Verdict on the Afghanistan Campaign: Exactly What are We Fighting For? - Public confusion over the principal objectives of the military campaign in Afghanistan has forced ministers to try to explain why so many British soldiers are dying and for what cause. Initially, the reason for the mission in Helmand province was to ensure that al-Qaeda was prevented from ever again using Afghanistan as a safe haven for terrorism which would be damaging to Britain’s national security. (READ MORE)

British Army Asked for 2,000 Extra Troops, Government Sent 700 - Gordon Brown rejected a recommendation by military chiefs to send 2,000 more troops to Afghanistan despite being warned that not doing so could jeopardise the mission against the Taleban, The Times has learnt. The Government instead chose to send only 700 extra troops, taking the total from 8,300 to 9,000 - and only on a temporary basis in the run-up to the presidential elections in August. (READ MORE)

Gordon Brown Says Troops in Afghanistan Have Right Equipment - Gordon Brown has insisted that British troops are equipped well enough to succeed in the increasingly bloody war against the Taliban in Afghanistan. The Prime Minister admitted that the death toll in recent days had made it "a sad and difficult time" as he warned that people should be braced for more losses. But David Cameron told Mr Brown that he should not have cut the budget for vital helicopters, describing their lack of availability as a "scandal". (READ MORE)

Explosion Kills Afghan Police Chief and 3 Officers - The police chief of a district south of Kabul that the Americans had sought to make a Taliban-free model of safety and security was killed Monday along with three of his officers in a roadside blast. The deaths cast a blow to the American effort and suggested that Taliban operatives had re-infiltrated the district, Jalrez, in Wardak Province. (READ MORE)

Taleban Plant their Homemade Bombs in Afghanistan with Lethal Effectiveness - Fertiliser, batteries, blocks of wood, saw blades, copper wire, a car inner tube, perhaps some foam packaging and ball bearings - it takes little more than the contents of the average garden shed to gather the basic ingredients of a Taleban bomb. Most of the improvised explosive devices (IEDs) that the Taleban’s bombmakers produce use home-made explosives and are simple in their design and construction, British bomb disposal experts say. (READ MORE)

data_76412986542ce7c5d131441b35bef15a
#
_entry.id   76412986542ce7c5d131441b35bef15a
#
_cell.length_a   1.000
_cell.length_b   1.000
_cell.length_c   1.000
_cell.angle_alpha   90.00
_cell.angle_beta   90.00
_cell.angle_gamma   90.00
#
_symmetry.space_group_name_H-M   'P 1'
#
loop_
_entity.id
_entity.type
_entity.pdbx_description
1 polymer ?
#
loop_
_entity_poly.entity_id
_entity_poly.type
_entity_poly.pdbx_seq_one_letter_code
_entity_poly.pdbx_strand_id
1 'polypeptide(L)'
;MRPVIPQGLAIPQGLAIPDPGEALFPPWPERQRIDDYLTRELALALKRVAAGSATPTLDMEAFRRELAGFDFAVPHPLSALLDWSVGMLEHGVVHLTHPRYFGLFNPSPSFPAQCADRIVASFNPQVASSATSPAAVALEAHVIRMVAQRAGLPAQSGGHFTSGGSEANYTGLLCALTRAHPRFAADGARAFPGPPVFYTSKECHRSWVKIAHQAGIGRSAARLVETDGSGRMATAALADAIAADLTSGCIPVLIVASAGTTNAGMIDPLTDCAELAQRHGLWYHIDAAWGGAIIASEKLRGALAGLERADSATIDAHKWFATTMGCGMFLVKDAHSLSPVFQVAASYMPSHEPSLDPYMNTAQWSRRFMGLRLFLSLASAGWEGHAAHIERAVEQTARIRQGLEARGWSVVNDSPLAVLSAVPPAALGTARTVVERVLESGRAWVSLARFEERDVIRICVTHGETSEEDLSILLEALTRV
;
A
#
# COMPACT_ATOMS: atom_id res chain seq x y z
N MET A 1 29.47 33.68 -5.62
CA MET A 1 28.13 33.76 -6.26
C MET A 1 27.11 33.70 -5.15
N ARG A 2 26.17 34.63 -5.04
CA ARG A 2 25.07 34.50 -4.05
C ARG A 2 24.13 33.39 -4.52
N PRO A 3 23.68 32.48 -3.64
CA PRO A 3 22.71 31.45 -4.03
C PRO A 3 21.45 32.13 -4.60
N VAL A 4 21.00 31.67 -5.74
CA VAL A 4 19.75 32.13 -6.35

Pakistan Refugees Return to Swat - Zahid Hussain and Matthew Rosenberg, Wall Street Journal. Thousands of people began returning to Pakistan's Swat Valley after nearly three months of fighting that drove the Taliban from the region and created the country's worst refugee crisis in six decades. Pakistan earned praise at home and abroad for its offensive in Swat, which began in April after the collapse of a peace deal that handed the valley just 100 miles north of Islamabad, the capital, to militants. (READ MORE)

Joint Force Detains Suspected Militant in Afghanistan - WASHINGTON, July 13, 2009 – A joint Afghan and coalition force detained a suspected militant after searching a compound last night in Afghanistan’s Ghazni province as part of an ongoing effort to disrupt the flow of foreign fighters into the region. The force targeted a compound near the village of Jahangir Kalay, southwest of Ghazni, after receiving intelligence indicating militant activity. (READ MORE)

Cooperation Key to Success Along Afghan Border - KUNAR PROVINCE, Afghanistan, July 13, 2009 – Since the fall of the Taliban in late 2001, Pakistan and Afghanistan not only have shared a border, but also a common threat. Using early breakdowns in communication along that border to their advantage, insurgents often would attack in one country, only to flee into the other with little or no resistance. (READ MORE)

NATO: 6 killed in Afghanistan helicopter crash - A helicopter contracted by the NATO-led force in Afghanistan crashed in southern Helmand province Tuesday, killing six civilians, an official said. Two U.S. Marines died in the same region. The white helicopter crashed and caught fire around daybreak in Sangin district, said Fazel Haq, the top district official. (READ MORE)

British to send 140 more troops to Afghanistan - LONDON (AP) - Britain is sending an additional 140 troops to Afghanistan to bolster the war effort there. The Ministry of Defense says the soldiers will be transferred from a British base in Cyprus to the war zone. The troops will join more than 9,000 British soldiers already in Afghanistan as an offensive against Taliban positions in Helmand Province continues. (READ MORE)

Bodies Of Eight British Troops Returning From Afghanistan - LONDON (Reuters) -- The bodies of eight soldiers killed during the bloodiest 24-hours for British forces since the invasion of Afghanistan in 2001 are due to be flown back on July 14. The men were killed in Helmand Province in southern Afghanistan where British and U.S. forces are involved in a major operation to try to recapture territory from Taliban militants. (READ MORE)

Linked by: H&I FIRES* 14 July 2009 at Castle Argghhh!